It didn't really help that everyone and their grandmother was out buying a car on Saturday. The place was packed and it took forever to get the paperwork written up. We expected to get out of there around three. It was close to five when we hit the road. The car is not yet mine - I'm calling the credit union first thing tomorrow to get insurance - but I should be picking it up on Saturday. My AutoAdvisor guy was great. If you have a chance to use a service like that, I highly recommend it, especially if you have no freakin' clue how to go about buying a car, like me.

But I have a car! I can like, be all independent and shit now. This is what it looks like (it's the desert sand mica). I think I'll call her Goldie.

Friday, September 14, 2007


So, that's what happens to your blog when you get a regular nine to five and have no social life. Huh, who'dve thunk it. Four months without an entry. It's a far cry from college when I might post three or four times in a single day.

To sum up - still working at the hospital. although with more responsibility now. Since my partner in crime at check-in left for a cushy job as an office manager at another practice, I inherited most of her little duties (doing the discrepency list, preparing the copays for deposit, etc.) and I'm in charge of a doctor's schedule. I like the girl who replaced her - she's friendly and she caught on really fast, but I hope that she stays on for a good long while because god help me if I ever have to train someone else for my job again. There just isn't enough room up there for three people to work. I felt so freakin' claustrophobic and my workspace was all messy. It really amped up my anxiety level for no other reason other than I can't stand to have my desk cluttered.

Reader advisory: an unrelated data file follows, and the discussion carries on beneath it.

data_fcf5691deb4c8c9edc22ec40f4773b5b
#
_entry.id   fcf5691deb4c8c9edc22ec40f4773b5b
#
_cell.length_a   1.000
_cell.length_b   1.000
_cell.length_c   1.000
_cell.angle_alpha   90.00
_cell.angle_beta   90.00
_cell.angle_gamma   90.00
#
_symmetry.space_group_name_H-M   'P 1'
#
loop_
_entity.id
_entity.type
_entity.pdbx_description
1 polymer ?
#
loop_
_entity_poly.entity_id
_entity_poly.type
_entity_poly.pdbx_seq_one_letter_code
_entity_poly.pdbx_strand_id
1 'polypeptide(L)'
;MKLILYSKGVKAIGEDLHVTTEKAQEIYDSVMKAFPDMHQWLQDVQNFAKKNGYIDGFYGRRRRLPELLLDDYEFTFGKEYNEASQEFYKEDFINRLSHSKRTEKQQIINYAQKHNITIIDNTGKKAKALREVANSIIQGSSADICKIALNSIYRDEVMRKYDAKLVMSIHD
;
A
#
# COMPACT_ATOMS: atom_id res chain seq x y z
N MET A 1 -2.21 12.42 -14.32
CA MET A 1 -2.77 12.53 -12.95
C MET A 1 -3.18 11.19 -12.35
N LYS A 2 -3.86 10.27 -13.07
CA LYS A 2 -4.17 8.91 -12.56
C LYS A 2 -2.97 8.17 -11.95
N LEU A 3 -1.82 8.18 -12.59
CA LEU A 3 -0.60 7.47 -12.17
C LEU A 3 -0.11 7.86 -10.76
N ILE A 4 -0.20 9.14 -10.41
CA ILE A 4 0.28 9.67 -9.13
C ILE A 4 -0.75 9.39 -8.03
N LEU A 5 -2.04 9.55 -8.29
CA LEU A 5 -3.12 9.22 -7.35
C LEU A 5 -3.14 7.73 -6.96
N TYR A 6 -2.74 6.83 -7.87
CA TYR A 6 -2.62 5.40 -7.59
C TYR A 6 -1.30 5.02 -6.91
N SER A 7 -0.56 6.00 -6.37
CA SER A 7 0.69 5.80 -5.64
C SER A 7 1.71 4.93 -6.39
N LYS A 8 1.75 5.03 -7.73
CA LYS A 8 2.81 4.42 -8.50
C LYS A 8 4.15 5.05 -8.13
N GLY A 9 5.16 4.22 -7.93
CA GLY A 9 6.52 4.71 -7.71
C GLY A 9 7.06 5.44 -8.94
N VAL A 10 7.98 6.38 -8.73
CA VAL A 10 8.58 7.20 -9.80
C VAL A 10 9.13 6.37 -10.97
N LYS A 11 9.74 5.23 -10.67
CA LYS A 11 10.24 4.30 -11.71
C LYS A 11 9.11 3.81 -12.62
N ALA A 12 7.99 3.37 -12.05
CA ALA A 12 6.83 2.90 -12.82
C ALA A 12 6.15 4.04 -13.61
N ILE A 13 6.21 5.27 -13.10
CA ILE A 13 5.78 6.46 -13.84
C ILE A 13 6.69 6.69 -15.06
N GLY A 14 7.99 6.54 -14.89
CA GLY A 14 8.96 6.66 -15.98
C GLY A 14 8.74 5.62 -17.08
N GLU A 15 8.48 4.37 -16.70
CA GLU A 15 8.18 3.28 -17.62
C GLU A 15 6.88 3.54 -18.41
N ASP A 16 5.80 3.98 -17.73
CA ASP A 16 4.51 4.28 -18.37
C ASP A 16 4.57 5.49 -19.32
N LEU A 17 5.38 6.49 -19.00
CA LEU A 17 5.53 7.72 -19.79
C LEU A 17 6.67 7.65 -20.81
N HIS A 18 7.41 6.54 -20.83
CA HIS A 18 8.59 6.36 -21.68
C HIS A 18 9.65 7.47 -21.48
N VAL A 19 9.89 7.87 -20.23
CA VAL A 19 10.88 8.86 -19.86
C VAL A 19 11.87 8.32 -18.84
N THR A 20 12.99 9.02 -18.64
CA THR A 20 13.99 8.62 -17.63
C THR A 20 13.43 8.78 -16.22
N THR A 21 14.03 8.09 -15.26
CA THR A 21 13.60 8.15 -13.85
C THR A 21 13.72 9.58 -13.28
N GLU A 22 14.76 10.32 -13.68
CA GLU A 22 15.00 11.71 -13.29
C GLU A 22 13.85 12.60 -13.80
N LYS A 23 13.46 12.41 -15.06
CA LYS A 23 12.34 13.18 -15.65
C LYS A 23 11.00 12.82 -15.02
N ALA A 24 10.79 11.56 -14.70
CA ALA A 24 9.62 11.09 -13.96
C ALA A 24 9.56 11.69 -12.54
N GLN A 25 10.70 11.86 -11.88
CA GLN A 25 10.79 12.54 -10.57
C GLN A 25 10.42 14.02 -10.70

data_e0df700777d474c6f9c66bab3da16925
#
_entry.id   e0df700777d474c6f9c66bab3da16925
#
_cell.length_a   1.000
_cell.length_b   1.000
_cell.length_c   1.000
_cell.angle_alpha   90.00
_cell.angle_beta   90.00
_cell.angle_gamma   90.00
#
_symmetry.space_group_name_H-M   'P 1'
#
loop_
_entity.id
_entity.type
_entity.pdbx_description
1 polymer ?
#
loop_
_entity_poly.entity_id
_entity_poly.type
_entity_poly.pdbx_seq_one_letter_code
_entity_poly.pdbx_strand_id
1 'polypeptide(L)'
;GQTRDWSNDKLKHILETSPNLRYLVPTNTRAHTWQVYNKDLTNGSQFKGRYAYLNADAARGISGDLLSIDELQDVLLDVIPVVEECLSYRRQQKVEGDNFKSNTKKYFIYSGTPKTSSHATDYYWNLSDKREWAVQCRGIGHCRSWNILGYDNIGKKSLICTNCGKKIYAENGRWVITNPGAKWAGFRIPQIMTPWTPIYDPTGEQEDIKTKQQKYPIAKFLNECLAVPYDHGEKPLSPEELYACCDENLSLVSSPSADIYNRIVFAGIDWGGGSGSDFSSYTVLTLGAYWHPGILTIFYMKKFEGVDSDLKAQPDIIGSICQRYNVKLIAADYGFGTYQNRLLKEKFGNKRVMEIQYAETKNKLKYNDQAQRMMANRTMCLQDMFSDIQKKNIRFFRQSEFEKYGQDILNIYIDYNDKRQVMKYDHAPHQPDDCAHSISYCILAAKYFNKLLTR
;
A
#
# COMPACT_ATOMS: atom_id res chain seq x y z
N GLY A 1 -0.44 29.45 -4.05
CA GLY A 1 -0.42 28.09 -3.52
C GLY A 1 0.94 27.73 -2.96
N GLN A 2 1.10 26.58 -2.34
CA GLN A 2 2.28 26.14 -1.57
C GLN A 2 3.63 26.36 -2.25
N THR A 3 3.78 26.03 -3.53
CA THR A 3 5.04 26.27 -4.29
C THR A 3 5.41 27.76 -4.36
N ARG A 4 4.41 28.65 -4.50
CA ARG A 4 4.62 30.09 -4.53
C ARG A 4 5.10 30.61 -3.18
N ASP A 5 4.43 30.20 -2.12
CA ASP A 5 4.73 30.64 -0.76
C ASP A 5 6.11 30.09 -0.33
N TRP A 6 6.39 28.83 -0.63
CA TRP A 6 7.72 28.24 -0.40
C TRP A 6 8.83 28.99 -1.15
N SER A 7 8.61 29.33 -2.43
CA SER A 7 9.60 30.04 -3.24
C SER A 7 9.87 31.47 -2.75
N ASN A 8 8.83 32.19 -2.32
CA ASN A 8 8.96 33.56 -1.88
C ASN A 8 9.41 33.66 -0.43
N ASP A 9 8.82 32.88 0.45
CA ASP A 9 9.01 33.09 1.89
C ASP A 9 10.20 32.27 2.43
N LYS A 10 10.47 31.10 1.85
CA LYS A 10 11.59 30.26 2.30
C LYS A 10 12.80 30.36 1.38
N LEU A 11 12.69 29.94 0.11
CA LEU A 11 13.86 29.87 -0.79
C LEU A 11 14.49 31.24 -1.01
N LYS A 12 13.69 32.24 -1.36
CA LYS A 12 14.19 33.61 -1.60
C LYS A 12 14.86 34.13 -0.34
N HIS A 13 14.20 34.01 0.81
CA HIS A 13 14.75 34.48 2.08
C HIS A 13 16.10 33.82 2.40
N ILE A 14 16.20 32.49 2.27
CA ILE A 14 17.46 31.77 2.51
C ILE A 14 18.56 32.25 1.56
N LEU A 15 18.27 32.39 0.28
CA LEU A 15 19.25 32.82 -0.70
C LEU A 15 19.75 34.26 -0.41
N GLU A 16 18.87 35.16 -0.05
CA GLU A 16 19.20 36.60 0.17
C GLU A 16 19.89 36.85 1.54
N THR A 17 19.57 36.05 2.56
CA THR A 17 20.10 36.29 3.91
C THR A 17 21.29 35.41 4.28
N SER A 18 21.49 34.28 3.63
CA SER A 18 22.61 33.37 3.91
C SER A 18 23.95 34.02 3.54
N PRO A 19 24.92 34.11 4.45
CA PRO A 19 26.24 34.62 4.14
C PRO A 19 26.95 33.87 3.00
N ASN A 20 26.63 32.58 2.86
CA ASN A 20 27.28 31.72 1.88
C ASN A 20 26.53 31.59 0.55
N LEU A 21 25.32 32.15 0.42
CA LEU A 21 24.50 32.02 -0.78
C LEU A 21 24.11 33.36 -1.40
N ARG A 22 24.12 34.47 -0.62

I've learned to hate certain things about my commute, mostly the people who pass out free papers at the top of the stairs at the North Station green line stop. I call it "The Gauntlet." I think I mostly just annoyed with myself for finding it annoying, but for fuck's sake, it's a free paper. Free. I know people need to work, but why do you have to stand there impeding traffic, handing the damn things out? Your job can be done by a windowsill, which is where most of the papers not being handed out live until someone walks by and snatches them. I just don't understand. There are several other things I hate, but I'll have to add them in installments because I could take up several pages on that topic alone.

I'm going to try to keep up with the blogging again, just because I miss getting my thoughts down and reading about all the stupid stuff I do in the course of a day. Lately, I've had enough time to fuck around on the chud.com boards after work, so I obviously have enough time to blog. We'll see what happens.